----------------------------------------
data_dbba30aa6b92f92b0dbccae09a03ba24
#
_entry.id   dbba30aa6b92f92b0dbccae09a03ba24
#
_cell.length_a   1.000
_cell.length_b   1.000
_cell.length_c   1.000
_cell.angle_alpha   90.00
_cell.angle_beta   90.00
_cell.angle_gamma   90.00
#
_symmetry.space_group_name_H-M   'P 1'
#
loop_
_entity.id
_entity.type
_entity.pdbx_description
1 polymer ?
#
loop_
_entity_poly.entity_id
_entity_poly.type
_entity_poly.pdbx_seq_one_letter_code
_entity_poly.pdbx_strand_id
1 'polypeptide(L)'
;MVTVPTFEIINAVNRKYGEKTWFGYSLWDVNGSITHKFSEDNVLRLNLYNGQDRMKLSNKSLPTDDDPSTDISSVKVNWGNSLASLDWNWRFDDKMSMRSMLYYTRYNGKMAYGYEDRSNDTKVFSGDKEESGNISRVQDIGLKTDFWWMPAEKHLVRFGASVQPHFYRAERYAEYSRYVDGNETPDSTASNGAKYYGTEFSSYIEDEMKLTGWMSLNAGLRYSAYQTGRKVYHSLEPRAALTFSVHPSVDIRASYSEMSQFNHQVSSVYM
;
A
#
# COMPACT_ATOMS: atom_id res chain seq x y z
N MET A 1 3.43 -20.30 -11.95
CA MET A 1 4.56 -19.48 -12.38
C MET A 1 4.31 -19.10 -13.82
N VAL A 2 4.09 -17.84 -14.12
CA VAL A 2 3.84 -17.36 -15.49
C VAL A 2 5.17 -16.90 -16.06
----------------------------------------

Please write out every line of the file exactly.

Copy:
data_dbba30aa6b92f92b0dbccae09a03ba24
#
_entry.id   dbba30aa6b92f92b0dbccae09a03ba24
#
_cell.length_a   1.000
_cell.length_b   1.000
_cell.length_c   1.000
_cell.angle_alpha   90.00
_cell.angle_beta   90.00
_cell.angle_gamma   90.00
#
_symmetry.space_group_name_H-M   'P 1'
#
loop_
_entity.id
_entity.type
_entity.pdbx_description
1 polymer ?
#
loop_
_entity_poly.entity_id
_entity_poly.type
_entity_poly.pdbx_seq_one_letter_code
_entity_poly.pdbx_strand_id
1 'polypeptide(L)'
;MVTVPTFEIINAVNRKYGEKTWFGYSLWDVNGSITHKFSEDNVLRLNLYNGQDRMKLSNKSLPTDDDPSTDISSVKVNWGNSLASLDWNWRFDDKMSMRSMLYYTRYNGKMAYGYEDRSNDTKVFSGDKEESGNISRVQDIGLKTDFWWMPAEKHLVRFGASVQPHFYRAERYAEYSRYVDGNETPDSTASNGAKYYGTEFSSYIEDEMKLTGWMSLNAGLRYSAYQTGRKVYHSLEPRAALTFSVHPSVDIRASYSEMSQFNHQVSSVYM
;
A
#
# COMPACT_ATOMS: atom_id res chain seq x y z
N MET A 1 3.43 -20.30 -11.95
CA MET A 1 4.56 -19.48 -12.38
C MET A 1 4.31 -19.10 -13.82
N VAL A 2 4.09 -17.84 -14.12
CA VAL A 2 3.84 -17.36 -15.49
C VAL A 2 5.17 -16.90 -16.06